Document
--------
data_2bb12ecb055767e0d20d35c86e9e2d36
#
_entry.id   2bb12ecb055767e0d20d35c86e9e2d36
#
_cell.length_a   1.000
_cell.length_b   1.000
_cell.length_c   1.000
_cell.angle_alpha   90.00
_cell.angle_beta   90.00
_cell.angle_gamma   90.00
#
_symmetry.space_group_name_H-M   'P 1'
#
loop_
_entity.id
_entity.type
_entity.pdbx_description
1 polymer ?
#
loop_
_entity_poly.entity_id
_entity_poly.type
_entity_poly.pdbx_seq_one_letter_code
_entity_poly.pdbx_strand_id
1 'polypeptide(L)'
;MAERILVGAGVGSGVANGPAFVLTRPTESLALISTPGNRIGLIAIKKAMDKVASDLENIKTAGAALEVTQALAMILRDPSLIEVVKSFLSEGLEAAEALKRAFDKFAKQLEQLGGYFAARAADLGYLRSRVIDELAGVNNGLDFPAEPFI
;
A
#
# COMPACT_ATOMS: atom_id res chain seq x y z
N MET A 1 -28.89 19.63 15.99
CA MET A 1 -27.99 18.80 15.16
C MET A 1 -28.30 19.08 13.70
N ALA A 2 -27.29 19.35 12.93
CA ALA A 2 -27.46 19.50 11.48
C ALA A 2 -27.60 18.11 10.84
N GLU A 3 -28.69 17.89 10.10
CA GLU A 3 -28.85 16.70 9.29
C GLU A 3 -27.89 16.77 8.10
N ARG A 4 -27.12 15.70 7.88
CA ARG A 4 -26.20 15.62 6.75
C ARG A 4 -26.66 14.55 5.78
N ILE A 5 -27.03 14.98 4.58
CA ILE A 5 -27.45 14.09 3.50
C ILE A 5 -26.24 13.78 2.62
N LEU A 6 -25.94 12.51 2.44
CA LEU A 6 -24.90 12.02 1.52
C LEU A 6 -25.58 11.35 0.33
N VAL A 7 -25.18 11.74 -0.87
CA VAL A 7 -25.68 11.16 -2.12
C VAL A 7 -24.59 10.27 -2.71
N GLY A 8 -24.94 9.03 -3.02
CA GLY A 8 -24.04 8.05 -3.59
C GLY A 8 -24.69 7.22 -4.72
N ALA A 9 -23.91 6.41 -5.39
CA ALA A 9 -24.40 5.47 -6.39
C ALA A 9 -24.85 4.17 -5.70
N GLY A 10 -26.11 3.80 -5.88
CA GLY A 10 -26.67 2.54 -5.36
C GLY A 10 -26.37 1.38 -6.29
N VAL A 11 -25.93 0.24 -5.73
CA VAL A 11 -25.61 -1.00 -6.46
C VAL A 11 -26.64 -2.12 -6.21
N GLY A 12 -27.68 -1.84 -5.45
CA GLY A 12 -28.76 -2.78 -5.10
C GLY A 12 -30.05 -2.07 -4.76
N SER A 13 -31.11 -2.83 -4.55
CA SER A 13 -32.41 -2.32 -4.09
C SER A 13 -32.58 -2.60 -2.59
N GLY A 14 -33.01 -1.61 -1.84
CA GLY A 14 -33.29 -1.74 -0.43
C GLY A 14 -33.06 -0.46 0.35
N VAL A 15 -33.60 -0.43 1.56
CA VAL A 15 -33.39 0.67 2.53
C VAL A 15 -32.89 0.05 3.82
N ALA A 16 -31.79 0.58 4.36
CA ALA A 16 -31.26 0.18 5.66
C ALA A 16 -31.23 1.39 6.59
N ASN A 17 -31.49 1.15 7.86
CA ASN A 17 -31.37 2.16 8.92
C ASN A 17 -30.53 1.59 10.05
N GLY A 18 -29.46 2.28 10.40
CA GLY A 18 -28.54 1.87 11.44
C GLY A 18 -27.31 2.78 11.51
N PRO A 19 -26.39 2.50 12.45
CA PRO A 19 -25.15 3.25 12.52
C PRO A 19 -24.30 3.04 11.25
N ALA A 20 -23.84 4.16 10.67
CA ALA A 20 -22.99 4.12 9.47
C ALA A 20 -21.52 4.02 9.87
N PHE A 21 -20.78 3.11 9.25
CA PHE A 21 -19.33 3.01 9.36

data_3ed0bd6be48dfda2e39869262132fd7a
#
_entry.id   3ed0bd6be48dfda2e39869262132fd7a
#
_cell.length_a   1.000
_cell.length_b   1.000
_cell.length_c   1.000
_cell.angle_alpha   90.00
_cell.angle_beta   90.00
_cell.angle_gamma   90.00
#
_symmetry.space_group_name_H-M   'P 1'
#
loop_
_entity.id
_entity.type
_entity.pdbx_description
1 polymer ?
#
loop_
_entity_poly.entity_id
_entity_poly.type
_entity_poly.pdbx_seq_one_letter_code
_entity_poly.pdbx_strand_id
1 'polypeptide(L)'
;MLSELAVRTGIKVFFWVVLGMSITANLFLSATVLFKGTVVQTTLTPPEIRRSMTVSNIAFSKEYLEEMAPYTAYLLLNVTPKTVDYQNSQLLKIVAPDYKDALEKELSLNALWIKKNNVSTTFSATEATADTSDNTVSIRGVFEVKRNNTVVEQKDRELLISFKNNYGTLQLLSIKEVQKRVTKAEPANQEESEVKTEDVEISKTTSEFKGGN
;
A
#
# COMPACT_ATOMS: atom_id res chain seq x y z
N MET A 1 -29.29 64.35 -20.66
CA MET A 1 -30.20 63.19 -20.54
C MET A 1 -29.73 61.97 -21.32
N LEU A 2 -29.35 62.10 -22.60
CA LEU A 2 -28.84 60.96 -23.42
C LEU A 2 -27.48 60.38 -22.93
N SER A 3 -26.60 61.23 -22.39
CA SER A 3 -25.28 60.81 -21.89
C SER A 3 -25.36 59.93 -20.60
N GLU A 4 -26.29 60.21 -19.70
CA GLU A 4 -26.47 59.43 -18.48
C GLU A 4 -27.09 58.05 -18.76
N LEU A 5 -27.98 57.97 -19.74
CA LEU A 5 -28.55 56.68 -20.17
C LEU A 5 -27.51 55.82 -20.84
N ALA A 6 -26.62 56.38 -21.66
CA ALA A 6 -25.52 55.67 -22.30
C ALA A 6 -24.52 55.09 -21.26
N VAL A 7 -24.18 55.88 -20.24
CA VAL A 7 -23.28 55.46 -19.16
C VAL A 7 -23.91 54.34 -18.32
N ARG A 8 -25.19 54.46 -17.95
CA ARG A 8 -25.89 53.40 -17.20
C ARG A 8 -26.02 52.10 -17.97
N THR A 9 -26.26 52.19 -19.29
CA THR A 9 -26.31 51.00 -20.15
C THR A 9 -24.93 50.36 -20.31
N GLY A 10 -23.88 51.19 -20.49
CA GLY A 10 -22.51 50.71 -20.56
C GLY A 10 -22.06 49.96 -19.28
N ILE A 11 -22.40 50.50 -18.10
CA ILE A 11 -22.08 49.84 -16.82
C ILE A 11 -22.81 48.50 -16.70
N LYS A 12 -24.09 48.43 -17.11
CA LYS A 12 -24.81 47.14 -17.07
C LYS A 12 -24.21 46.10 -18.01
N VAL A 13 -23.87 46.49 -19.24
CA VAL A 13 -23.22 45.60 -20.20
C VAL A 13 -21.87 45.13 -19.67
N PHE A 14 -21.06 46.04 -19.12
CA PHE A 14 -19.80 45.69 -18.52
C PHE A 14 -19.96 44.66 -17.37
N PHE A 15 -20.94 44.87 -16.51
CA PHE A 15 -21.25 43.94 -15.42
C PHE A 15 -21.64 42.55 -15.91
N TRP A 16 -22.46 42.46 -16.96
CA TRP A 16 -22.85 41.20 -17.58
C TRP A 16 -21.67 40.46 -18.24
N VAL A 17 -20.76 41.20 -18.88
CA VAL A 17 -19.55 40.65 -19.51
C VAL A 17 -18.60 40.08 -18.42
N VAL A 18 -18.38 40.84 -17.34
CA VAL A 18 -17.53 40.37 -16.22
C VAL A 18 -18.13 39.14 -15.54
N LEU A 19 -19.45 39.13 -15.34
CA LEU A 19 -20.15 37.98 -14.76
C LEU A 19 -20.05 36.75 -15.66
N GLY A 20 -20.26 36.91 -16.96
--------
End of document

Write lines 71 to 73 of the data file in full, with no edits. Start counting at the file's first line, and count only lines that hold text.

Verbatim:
CA GLY A 14 -33.29 -1.74 -0.43
C GLY A 14 -33.06 -0.46 0.35
N VAL A 15 -33.60 -0.43 1.56